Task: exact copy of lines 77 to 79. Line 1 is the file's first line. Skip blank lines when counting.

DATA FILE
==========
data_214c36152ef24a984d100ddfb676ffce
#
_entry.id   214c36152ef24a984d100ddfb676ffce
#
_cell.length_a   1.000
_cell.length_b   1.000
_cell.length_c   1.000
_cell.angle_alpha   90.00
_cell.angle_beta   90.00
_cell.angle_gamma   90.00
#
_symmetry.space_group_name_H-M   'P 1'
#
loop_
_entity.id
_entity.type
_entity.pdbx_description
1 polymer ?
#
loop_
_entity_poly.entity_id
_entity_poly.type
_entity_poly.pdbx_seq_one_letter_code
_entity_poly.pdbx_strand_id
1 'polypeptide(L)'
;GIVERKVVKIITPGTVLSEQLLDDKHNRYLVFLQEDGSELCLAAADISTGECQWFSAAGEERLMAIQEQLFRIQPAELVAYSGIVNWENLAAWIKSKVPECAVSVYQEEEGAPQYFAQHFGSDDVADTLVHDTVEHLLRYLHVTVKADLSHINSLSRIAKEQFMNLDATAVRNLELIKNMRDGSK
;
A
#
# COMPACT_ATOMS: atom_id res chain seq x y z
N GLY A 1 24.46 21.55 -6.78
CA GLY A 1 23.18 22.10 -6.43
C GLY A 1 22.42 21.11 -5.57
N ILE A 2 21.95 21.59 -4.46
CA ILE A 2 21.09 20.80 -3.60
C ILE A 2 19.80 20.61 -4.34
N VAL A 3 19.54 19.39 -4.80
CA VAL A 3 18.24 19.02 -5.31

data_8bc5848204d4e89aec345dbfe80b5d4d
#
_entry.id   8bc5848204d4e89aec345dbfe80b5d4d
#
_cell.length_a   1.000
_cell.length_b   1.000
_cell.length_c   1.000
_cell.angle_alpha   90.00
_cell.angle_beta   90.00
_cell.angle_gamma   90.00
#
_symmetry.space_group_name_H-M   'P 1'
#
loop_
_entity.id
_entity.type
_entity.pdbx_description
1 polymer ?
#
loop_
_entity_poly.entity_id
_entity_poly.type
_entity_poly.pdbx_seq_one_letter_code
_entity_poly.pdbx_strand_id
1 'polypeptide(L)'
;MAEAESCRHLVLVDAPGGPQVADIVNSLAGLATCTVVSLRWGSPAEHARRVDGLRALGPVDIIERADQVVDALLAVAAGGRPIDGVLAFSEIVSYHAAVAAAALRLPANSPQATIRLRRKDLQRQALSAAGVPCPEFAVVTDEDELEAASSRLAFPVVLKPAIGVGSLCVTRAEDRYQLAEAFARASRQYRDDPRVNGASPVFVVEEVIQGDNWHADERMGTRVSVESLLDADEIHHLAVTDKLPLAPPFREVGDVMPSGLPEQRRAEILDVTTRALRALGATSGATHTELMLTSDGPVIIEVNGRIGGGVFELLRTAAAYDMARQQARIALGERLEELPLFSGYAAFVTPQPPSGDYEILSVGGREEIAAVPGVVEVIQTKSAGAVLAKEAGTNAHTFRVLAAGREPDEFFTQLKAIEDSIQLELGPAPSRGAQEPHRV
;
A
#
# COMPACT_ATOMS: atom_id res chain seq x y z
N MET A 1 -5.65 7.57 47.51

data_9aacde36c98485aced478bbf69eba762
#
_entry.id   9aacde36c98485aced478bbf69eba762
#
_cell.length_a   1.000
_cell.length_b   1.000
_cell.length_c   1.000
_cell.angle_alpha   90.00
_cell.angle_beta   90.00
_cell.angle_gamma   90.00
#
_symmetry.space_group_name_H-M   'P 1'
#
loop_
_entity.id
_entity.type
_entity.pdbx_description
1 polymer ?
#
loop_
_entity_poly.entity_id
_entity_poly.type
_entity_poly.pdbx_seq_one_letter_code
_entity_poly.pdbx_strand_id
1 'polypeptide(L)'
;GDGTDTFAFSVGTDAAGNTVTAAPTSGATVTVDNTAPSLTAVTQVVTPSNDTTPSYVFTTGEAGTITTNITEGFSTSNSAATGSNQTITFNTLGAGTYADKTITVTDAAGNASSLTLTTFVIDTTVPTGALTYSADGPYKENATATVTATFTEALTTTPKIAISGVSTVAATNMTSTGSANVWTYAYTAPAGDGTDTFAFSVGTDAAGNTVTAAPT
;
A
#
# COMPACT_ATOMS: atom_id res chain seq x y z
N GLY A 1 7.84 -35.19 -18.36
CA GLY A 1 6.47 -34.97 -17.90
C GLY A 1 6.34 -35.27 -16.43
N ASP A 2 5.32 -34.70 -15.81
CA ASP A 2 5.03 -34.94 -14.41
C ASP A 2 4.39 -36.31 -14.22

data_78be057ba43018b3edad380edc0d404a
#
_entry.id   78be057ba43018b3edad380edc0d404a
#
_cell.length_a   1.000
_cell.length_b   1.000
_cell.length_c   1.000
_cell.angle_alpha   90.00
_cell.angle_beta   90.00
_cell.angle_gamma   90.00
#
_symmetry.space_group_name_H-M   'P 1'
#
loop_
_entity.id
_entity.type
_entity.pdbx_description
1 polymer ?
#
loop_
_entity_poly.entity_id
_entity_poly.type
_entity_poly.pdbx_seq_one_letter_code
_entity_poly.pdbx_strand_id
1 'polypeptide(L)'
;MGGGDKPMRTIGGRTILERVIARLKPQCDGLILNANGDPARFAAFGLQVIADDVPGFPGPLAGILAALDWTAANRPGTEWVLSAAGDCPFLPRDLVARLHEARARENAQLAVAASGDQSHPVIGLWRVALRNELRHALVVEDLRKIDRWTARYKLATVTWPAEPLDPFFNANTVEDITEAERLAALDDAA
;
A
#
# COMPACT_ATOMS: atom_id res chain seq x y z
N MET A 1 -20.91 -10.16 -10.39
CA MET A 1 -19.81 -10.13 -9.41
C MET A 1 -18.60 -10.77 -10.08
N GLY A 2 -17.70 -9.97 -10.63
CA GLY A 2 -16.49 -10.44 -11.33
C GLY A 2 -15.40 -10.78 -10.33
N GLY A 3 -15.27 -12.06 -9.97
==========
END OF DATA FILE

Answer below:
_cell.angle_alpha   90.00
_cell.angle_beta   90.00
_cell.angle_gamma   90.00